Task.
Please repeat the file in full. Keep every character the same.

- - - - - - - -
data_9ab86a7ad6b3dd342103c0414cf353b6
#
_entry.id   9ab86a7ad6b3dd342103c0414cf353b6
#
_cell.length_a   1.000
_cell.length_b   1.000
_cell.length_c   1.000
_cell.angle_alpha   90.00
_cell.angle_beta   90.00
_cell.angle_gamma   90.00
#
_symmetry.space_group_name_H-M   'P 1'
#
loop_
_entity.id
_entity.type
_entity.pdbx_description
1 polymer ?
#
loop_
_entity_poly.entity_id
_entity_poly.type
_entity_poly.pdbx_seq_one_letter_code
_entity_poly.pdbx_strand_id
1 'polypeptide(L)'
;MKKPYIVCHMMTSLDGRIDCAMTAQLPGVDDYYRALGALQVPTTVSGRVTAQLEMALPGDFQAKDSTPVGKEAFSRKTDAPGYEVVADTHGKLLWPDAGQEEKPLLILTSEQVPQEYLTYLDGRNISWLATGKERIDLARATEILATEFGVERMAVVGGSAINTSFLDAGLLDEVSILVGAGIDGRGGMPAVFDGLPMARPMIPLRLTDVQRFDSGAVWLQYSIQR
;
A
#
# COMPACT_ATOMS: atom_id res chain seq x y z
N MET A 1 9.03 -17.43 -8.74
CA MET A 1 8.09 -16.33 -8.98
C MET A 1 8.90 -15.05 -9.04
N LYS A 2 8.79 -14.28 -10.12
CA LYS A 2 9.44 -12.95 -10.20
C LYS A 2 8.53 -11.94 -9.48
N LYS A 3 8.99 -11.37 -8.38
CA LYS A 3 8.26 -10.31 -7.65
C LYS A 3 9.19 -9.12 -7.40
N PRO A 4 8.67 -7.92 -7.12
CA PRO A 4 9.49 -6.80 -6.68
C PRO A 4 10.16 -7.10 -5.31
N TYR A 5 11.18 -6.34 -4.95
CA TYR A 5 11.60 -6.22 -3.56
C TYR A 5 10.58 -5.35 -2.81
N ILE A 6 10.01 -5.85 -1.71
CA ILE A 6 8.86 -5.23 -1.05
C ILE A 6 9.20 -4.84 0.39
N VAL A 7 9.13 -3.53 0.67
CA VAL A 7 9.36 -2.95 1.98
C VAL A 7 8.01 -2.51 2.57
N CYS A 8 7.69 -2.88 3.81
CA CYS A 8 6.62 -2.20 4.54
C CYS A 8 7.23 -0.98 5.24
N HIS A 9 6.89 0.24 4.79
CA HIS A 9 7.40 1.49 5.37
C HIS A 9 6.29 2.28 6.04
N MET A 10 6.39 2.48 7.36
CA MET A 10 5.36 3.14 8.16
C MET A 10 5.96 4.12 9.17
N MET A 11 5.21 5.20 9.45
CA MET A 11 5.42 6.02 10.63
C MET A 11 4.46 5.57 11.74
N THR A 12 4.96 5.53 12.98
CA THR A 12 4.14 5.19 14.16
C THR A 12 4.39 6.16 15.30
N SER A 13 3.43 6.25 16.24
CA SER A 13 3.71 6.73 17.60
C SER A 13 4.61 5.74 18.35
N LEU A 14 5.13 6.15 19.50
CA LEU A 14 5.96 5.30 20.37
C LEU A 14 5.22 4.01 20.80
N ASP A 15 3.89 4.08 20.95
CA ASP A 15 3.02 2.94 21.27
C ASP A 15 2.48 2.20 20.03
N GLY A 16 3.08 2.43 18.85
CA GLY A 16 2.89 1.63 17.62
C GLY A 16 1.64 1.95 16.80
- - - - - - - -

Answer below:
data_9ab86a7ad6b3dd342103c0414cf353b6
#
_entry.id   9ab86a7ad6b3dd342103c0414cf353b6
#
_cell.length_a   1.000
_cell.length_b   1.000
_cell.length_c   1.000
_cell.angle_alpha   90.00
_cell.angle_beta   90.00
_cell.angle_gamma   90.00
#
_symmetry.space_group_name_H-M   'P 1'
#
loop_
_entity.id
_entity.type
_entity.pdbx_description
1 polymer ?
#
loop_
_entity_poly.entity_id
_entity_poly.type
_entity_poly.pdbx_seq_one_letter_code
_entity_poly.pdbx_strand_id
1 'polypeptide(L)'
;MKKPYIVCHMMTSLDGRIDCAMTAQLPGVDDYYRALGALQVPTTVSGRVTAQLEMALPGDFQAKDSTPVGKEAFSRKTDAPGYEVVADTHGKLLWPDAGQEEKPLLILTSEQVPQEYLTYLDGRNISWLATGKERIDLARATEILATEFGVERMAVVGGSAINTSFLDAGLLDEVSILVGAGIDGRGGMPAVFDGLPMARPMIPLRLTDVQRFDSGAVWLQYSIQR
;
A
#
# COMPACT_ATOMS: atom_id res chain seq x y z
N MET A 1 9.03 -17.43 -8.74
CA MET A 1 8.09 -16.33 -8.98
C MET A 1 8.90 -15.05 -9.04
N LYS A 2 8.79 -14.28 -10.12
CA LYS A 2 9.44 -12.95 -10.20
C LYS A 2 8.53 -11.94 -9.48
N LYS A 3 8.99 -11.37 -8.38
CA LYS A 3 8.26 -10.31 -7.65
C LYS A 3 9.19 -9.12 -7.40
N PRO A 4 8.67 -7.92 -7.12
CA PRO A 4 9.49 -6.80 -6.68
C PRO A 4 10.16 -7.10 -5.31
N TYR A 5 11.18 -6.34 -4.95
CA TYR A 5 11.60 -6.22 -3.56
C TYR A 5 10.58 -5.35 -2.81
N ILE A 6 10.01 -5.85 -1.71
CA ILE A 6 8.86 -5.23 -1.05
C ILE A 6 9.20 -4.84 0.39
N VAL A 7 9.13 -3.53 0.67
CA VAL A 7 9.36 -2.95 1.98
C VAL A 7 8.01 -2.51 2.57
N CYS A 8 7.69 -2.88 3.81
CA CYS A 8 6.62 -2.20 4.54
C CYS A 8 7.23 -0.98 5.24
N HIS A 9 6.89 0.24 4.79
CA HIS A 9 7.40 1.49 5.37
C HIS A 9 6.29 2.28 6.04
N MET A 10 6.39 2.48 7.36
CA MET A 10 5.36 3.14 8.16
C MET A 10 5.96 4.12 9.17
N MET A 11 5.21 5.20 9.45
CA MET A 11 5.42 6.02 10.63
C MET A 11 4.46 5.57 11.74
N THR A 12 4.96 5.53 12.98
CA THR A 12 4.14 5.19 14.16
C THR A 12 4.39 6.16 15.30
N SER A 13 3.43 6.25 16.24
CA SER A 13 3.71 6.73 17.60
C SER A 13 4.61 5.74 18.35
N LEU A 14 5.13 6.15 19.50
CA LEU A 14 5.96 5.30 20.37
C LEU A 14 5.22 4.01 20.80
N ASP A 15 3.89 4.08 20.95
CA ASP A 15 3.02 2.94 21.27
C ASP A 15 2.48 2.20 20.03
N GLY A 16 3.08 2.43 18.85
CA GLY A 16 2.89 1.63 17.62
C GLY A 16 1.64 1.95 16.80